Equifax, known to be one of the major three consumer credit report agencies who collect credit data on millions of American consumers, reportedly succumbed to a massive cyberattack potentially affecting 143 million customers.
What is known as a massive data breach within Equifax may have allowed cybercrooks to gain access to American consumer credit data within the agency, which may account for social security numbers, names, addresses, and other personal data that could lead to an endless disarray of Identity Theft cases.
The Atlanta, GA-based credit agency, along with security consultants, says that criminals gained access to specific files within the company's system dating from May 2017 to July 2017. According to the initial investigation into the breach, access to the data was due to an exploitation of a weak point in the website software. Cybercrooks were able to gain access to scour data belonging to just over 200,000 consumers, in addition to documents with personal information that was used in credit disputes for about 182,000 people. In all, according to Equifax, there is no evidence pointing to unauthorized access to main consumer or commercial credit reporting databases.
As it turns out, the potential severity of the Equifax data breach has yet to be seen. With such an unfortunate case of breaching data in one of the largest credit reporting agencies around, Equifax has taken measures to help consumers determine if their data was at risk. In doing so, Equifax has setup the www.equifaxsecurity2017.com website for consumers to utilize to ensure the protection of their personal data ultimately verifying if it was compromised in the breach. However, use of the site has demonstrated that consumers don't necessarily receive a confirmation of whether or not their data was breached. Instead, the site provides an enrollment date for free credit protection services to monitor their credit and accounts.
John Ulzheimer, a consumer credit expert who worked at Equifax in the 1990's, said to the New York Times about to the data breach, "It's like locking one of three doors in your house and leaving the other two unlocked." He went on to say that "you're hoping the thief stumbles on the locked door." Ulzheimer added that the Equifax's offer on one year of free protection falls short of what consumers need mostly because hackers who pilfer the data of an agency like Equifax will usually buy and sell such data at later dates.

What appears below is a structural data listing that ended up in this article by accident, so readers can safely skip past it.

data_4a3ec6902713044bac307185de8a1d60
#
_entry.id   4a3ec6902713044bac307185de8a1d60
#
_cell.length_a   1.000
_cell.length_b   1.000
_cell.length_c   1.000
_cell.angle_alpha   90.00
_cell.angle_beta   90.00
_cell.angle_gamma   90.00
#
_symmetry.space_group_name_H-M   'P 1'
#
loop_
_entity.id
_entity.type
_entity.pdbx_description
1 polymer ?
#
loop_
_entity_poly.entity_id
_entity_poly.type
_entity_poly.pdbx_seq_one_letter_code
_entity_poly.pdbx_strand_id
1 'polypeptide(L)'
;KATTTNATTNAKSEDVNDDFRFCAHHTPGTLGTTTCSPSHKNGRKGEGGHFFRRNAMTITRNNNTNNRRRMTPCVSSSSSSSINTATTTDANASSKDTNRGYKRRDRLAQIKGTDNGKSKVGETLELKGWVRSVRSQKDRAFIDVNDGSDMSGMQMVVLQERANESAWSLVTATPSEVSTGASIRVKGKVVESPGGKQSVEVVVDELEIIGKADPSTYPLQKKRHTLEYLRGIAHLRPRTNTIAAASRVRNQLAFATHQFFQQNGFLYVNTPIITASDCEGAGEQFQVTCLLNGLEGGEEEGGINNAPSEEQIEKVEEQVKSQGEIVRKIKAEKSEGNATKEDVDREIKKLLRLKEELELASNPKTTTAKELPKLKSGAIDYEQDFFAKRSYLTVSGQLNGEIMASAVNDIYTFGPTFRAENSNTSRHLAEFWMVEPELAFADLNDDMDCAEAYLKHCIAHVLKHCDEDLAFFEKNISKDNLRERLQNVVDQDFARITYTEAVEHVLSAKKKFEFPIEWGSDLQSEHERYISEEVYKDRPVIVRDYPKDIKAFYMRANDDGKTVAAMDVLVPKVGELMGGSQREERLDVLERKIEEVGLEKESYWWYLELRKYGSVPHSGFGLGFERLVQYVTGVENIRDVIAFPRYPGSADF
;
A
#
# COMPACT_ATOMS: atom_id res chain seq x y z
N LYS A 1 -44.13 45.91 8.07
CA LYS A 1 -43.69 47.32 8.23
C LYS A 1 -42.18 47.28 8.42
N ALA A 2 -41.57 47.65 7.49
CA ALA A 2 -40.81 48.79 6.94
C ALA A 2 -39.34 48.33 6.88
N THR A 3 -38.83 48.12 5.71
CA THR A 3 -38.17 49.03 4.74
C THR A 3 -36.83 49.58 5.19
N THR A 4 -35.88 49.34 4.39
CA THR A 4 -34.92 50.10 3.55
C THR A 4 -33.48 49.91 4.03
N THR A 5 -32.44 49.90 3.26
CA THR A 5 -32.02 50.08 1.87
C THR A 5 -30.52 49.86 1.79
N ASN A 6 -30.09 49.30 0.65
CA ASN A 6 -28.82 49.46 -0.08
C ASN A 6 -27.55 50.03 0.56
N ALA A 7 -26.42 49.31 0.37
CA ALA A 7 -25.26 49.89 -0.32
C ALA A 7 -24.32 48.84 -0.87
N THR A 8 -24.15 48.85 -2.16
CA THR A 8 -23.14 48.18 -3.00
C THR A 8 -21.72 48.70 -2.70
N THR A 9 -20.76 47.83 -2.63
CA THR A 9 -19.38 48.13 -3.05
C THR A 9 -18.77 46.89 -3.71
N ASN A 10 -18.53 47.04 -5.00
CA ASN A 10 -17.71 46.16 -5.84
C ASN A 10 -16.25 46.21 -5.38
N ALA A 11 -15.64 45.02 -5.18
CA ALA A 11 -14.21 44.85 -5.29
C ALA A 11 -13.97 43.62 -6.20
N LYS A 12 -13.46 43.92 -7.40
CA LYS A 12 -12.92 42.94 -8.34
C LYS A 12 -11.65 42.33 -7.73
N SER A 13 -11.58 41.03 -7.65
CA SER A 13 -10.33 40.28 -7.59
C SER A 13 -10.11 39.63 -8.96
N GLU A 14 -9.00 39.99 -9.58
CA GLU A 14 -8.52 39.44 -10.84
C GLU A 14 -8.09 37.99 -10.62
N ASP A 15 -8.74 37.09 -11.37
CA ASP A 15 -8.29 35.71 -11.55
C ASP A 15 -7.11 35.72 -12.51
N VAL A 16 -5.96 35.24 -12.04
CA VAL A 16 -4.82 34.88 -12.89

Data breaches have become more commonplace in today's technologically-focused world. Even with all of the protection measures put in place, you can be assured that cybercrooks have found a method for infiltrating institutions that harbor massive amounts of consumer data. Equifax just so happened to be the next target due to a discovered vulnerability, which is usually the case in most modern-day data breaches. Where there is a vulnerability, there is a target with a massive bullseye. Hackers are sure never to miss a large target.
Cybersecurity has been an ongoing agenda that the US government has put on their list of tasks to reinforce. The question about whether Congress needs to rethink their data protection policies has arisen once again due to the recent Equifax data breach. Fundamentally, governments have an obligation to help protect consumer data even if companies like Equifax have stumbled upon in placing the proper security infrastructure. No matter, hackers will find a way to infiltrate entities that show a sliver of vulnerability. New crafty hackers have emerged to utilize aggressive and evolved malware to attack some of the most "secure" servers around the world. We must all do our part of staying vigilant and educated on cybersecurity matters at all times. Who knows, it could mean the difference of your life in ruins or a life full of rainbows and butterflies.